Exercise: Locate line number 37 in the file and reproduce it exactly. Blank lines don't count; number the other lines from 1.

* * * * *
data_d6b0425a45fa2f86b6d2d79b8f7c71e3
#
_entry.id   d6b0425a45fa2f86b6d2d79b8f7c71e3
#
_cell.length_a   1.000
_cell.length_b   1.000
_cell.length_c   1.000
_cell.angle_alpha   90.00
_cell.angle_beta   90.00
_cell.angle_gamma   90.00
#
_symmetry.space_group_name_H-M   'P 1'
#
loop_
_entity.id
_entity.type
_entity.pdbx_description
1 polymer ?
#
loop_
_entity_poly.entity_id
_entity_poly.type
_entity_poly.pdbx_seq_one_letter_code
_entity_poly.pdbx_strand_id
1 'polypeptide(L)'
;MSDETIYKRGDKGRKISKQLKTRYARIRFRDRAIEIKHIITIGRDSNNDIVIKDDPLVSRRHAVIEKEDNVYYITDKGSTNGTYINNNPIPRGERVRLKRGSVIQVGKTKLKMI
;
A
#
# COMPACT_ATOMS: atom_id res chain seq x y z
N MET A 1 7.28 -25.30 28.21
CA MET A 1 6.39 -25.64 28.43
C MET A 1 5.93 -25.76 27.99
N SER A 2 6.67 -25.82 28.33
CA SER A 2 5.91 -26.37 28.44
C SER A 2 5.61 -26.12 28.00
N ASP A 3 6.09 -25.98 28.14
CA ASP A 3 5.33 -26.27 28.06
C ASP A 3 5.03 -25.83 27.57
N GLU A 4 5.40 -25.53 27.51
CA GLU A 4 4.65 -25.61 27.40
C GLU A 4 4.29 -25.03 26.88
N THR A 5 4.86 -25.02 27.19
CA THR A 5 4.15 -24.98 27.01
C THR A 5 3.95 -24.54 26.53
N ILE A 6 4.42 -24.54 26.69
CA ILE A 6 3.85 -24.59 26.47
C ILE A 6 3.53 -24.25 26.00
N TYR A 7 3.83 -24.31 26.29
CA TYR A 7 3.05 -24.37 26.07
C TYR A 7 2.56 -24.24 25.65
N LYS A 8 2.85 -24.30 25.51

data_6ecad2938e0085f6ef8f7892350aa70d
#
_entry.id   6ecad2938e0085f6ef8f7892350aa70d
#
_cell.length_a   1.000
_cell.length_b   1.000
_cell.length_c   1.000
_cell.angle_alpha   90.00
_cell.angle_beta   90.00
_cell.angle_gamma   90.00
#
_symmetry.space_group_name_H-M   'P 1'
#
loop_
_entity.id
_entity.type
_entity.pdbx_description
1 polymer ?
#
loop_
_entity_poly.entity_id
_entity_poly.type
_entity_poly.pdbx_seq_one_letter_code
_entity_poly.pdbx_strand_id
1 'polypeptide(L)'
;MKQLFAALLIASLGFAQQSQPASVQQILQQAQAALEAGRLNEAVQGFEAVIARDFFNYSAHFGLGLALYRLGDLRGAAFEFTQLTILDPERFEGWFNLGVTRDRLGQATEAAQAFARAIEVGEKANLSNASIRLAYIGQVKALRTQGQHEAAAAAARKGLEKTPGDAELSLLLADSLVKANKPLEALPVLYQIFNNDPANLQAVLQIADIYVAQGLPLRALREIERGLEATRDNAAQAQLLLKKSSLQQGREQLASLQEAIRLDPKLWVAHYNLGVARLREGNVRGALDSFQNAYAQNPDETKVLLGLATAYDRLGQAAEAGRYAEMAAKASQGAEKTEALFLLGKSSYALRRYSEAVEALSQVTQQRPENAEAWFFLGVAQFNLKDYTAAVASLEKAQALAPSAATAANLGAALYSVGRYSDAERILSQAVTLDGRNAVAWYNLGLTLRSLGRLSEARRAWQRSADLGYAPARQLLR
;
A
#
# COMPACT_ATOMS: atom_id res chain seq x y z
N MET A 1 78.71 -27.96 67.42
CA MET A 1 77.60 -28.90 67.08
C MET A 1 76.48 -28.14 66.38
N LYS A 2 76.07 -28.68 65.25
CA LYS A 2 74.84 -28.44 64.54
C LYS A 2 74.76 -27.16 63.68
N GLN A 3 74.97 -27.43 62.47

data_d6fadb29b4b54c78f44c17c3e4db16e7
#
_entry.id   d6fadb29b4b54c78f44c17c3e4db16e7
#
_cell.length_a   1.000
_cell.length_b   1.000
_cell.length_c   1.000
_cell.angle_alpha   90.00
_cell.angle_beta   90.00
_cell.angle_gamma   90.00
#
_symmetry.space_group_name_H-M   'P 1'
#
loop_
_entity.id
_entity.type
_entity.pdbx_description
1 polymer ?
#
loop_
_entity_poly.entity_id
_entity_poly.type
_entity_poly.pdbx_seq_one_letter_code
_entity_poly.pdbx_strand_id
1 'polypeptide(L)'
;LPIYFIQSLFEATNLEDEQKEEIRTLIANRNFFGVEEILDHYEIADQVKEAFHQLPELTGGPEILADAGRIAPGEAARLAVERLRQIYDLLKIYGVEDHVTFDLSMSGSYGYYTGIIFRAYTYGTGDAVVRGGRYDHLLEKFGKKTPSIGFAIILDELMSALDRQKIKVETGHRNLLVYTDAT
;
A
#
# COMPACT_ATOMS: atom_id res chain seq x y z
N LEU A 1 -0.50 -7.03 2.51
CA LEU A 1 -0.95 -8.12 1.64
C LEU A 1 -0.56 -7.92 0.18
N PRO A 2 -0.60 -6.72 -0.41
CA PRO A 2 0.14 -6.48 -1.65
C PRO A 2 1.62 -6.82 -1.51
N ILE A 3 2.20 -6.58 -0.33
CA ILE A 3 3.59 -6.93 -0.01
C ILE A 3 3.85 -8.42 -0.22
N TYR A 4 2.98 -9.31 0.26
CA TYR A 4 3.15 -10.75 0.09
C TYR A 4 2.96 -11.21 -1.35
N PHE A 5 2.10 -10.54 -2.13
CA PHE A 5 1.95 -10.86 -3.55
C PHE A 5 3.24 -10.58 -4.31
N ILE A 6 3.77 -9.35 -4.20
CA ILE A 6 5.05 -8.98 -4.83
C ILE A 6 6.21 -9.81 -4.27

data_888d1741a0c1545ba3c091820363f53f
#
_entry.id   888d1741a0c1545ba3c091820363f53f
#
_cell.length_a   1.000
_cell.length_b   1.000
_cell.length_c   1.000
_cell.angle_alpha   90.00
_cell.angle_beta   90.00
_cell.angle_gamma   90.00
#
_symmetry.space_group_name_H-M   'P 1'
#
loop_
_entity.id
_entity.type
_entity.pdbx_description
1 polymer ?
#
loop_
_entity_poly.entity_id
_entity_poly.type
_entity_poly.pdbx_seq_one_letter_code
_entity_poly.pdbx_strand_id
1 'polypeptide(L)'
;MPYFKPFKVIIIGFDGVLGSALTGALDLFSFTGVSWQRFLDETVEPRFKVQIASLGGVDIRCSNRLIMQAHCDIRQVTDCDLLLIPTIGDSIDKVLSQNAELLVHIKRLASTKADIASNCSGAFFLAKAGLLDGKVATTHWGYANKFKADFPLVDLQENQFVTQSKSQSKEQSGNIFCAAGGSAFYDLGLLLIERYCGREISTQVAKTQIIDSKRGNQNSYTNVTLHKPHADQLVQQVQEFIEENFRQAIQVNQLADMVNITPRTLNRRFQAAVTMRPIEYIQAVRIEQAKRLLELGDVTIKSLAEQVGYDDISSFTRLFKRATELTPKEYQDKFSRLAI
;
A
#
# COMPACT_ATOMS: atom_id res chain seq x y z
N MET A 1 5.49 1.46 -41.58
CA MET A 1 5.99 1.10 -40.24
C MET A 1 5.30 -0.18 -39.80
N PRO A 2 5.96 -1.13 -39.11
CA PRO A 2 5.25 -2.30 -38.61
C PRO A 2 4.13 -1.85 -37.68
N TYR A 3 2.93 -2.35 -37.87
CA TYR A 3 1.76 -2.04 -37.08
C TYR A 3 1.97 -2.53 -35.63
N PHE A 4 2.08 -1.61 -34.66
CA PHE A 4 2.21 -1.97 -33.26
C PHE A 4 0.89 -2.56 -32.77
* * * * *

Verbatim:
N ASP A 3 6.09 -25.98 28.14